7 Gut Friendly Foods For Your Kitchen
This post may contain affiliate links
Improving gut health doesn’t have to be so hard if you keep gut healthy foods in your kitchen. We all know that gut health is important, but many of us don’t realize just how much of an impact the foods we eat play a role in how we feel, think and behave. Before you plan your next shopping list, read more about the foods that can improve your life in more ways than one.
- Spoon your way to better digestion with a cup of yogurt.
- Yogurt contains probiotics, which are a powerhouse for digestive health. Probiotics are live micro-organisms that promote health benefits when consumed and support the “good’ bacteria in the gut (3).
- Look for yogurts that contain live cultures-an active bacteria that has been shown to help promote overall gut health and aid in reducing digestive distress (12).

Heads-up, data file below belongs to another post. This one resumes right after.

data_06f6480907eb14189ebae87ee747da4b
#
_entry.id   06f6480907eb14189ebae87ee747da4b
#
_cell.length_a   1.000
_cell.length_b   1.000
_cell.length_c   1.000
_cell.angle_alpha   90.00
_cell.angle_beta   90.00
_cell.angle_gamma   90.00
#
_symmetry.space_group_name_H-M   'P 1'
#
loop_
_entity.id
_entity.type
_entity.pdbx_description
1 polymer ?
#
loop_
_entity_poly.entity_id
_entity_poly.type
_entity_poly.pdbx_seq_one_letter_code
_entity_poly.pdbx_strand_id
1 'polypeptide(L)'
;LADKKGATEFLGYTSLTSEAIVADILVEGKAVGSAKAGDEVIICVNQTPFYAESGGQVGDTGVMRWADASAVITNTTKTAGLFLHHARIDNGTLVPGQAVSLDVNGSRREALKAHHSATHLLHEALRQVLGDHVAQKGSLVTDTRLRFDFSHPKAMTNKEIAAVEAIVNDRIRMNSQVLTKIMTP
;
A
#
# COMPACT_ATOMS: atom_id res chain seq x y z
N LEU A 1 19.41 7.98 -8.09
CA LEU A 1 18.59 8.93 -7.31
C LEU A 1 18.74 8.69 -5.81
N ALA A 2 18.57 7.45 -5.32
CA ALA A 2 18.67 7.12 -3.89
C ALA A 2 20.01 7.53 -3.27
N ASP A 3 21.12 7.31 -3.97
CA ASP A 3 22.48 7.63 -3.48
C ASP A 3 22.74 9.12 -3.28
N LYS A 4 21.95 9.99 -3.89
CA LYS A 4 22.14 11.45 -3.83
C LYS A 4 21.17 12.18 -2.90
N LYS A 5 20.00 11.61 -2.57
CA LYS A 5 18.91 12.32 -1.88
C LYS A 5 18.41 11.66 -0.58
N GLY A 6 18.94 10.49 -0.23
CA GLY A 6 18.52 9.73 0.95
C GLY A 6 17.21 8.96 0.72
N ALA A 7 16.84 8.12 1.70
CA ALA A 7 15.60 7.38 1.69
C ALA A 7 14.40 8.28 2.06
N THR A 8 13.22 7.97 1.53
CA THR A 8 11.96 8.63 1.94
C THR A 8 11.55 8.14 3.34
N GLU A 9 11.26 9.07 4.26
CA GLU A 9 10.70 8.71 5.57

- Look for plain organic yogurt. Many yogurts are full of sweeteners, artificial sweeteners, fillers, and food dyes.
- Sweeten plain, organic yogurt with raw honey or pure maple syrup. Top it with healthy, homemade cookie crumble.
- Spice up your day with a sprinkle of cayenne pepper in your meals.
- Research has shown that cayenne pepper can assist in bringing necessary enzymes to the stomach which ultimately aid in metabolizing food (1).
- Also, a great aid for relieving intestinal gas as it encourages peristaltic motion – the movement of muscles located in the digestive tract (2).
- Avocados are not only a delicious addition to any meal, they are also a one-stop-shop for a wide array of vitamins and nutrients, and are full of potassium, fiber, magnesium, and monounsaturated fats (4).
- Fiber is largely found in avocados with approximately 4.5 grams per half, which contributes to healthy digestion as a result of its ability to feed the ‘friendly’ bacteria and remove waste in a minimal amount of time (5).
- Avocados have anti-inflammatory compounds that help soothe digestive problems.
- Gut healthy foods don’t necessarily have to be food!